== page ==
Roosevelt County Commissioners approved a resolution, Tuesday, July 15, that increases salaries for all county department heads.
That includes the Board of Commissioners, who have been earning $48,000. Their increase will put their compensation at $53,000.
The commissioners acted on recommendations from the Roosevelt County Compensation Board.
All raises are effective July 1, the beginning of the new fiscal year, and will include retroactive pay from July 1.
“They [Compensation Board] didn’t do a percentage. They don’t like to do percentages. They passed a motion to give clerk and recorder a $1,500 raise,” commission administrative assistant Brenda Redfield said.
The new salaries were set at: clerk and recorder/public administration, $53,000; clerk of the district court, county superintendent of schools, $54,000; treasurer/assessor, $53,000; sheriff/coroner, $56,000; justice of the peace [posts No. 1 and 2], $38,250 for a three-quarter time position.
The commissioners approved second resolution setting the county attorney’s salary at $101,053 for fiscal year 2014-2015. The deputy county attorney will receive $85,895.
Written by John Plestina
Roosevelt County Commissioners delayed a final decision for one week after discussing offering all county employees a stipend between $200 and $300 monthly — above and beyond their salaries — as an incentive to remain on the job during the weekly commission meeting.
“What we’re looking at is it’s been real tough to keep employees, especially on the east end of the county,” commission presiding officer Duane Nygaard said.
He added that it is difficult to compete with oil industry salaries and very low unemployment in the Culbertson, Bainville and Froid areas.
The proposal is to offer the monthly stipends as bonuses to all employees, working in all departments and in all parts of the county. Fourteen people work for the county on the east end, including sheriff’s deputies. The stipend for part-time workers would be prorated.
Oil and gas severance revenue would fund the stipends.
“If that [severance funding] goes away, this would go away,” commissioner Gary Macdonald said.
“If our oil and gas revenue drops below a certain point, the stipend would go away,” Nygaard said, adding that if that happened the oil boom would be over and the stipends might not be necessary in that event.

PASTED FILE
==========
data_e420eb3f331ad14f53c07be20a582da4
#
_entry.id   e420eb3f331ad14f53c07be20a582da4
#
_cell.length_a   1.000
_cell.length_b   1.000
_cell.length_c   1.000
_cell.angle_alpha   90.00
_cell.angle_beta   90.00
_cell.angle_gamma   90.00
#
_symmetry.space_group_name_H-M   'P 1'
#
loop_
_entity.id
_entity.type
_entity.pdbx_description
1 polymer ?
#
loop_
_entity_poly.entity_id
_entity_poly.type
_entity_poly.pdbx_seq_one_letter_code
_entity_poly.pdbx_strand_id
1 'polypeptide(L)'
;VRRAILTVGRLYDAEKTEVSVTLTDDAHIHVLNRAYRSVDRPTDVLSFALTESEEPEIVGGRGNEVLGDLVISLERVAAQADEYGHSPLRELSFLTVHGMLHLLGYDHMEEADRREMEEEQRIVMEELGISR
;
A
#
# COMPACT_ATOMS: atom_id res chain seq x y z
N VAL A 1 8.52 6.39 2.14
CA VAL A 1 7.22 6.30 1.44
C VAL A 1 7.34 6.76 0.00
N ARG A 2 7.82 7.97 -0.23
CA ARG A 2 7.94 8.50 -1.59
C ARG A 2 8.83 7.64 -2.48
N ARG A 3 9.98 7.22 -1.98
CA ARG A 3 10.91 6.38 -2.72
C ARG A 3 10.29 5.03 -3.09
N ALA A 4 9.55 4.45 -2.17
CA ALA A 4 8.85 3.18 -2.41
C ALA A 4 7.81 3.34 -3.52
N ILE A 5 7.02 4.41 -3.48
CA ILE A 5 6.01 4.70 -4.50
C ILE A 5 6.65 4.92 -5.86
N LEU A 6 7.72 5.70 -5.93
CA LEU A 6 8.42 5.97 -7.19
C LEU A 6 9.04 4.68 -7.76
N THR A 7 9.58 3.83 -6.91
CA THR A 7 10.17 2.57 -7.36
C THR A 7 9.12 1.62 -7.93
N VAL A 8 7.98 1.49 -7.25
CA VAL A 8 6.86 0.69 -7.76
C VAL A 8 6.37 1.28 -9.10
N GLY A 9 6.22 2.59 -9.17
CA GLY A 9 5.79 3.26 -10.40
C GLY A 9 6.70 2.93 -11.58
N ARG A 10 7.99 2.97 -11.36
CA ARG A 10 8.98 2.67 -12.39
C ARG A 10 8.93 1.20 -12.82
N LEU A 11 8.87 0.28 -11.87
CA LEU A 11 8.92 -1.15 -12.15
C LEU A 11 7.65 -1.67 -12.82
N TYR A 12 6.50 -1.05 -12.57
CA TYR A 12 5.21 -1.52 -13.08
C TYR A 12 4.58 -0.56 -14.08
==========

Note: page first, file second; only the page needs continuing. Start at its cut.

In response to a question about county employees in the Wolf Point area, Nygaard said, “We have several positions that are open on this end of the county, too.”
Nygaard responded to a question that the commissioners would also receive the stipend.
“We based this on what the Culbertson School District has done with their employees,” he said.
Tina Bets His Medicine, a Sheriff’s Office employee, said a deputy employed on the east end of the county had to move because a rental house was sold and an affordable rental cannot be found. That deputy has four children.
“A deputy’s salary is not going to be enough,” Bets His Medicine said. “It’s $2,800 a month for a house [on the east end].”
The commissioners will make a decision Tuesday, July 22.
In other business, the commissioners approved a Fair Board request to accept the lowest bid to build a new wash bay for animals at the fairgrounds in Culbertson.
Bainville Concrete Construction submitted the low bid of $5,650, with the understanding that volunteer labor would help. The highest bid was $9,500.
The commissioners also approved a planning department request to life agricultural only restrictions on the Lodahl property near Froid.
The commissioners must approve lifting agriculture only restrictions every time such a property is slated for development.
Written by Culbertson Searchlight
Froid held a kiddie parade down Main Street Saturday, July 12, and then sold a meal of burgers or hot dogs with all the fixings, a beer garden, a mini donuts stand and a dance later from 5 to 9 p.m., with music from Exit 53 at the Froid Community Center. All money raised went to the purchase of replacement playground equipment for the Northern Lights Park. Some pieces have been in the park since the 1960s. Established in 2008, Northern Lights Park and the committee has steadfastly devoted themselves to preserving the atmosphere of the city park. The purpose of this fund is to give the children a safe and exciting outdoor area that promotes wellness and creativity. Donations may be sent to Northern Lights Park, 3681 Hwy. 344 East, Froid, MT, to the attention of Shonny Stentoft, or at http://www.gofundme.com/.
(Photo by Nancy Mahan)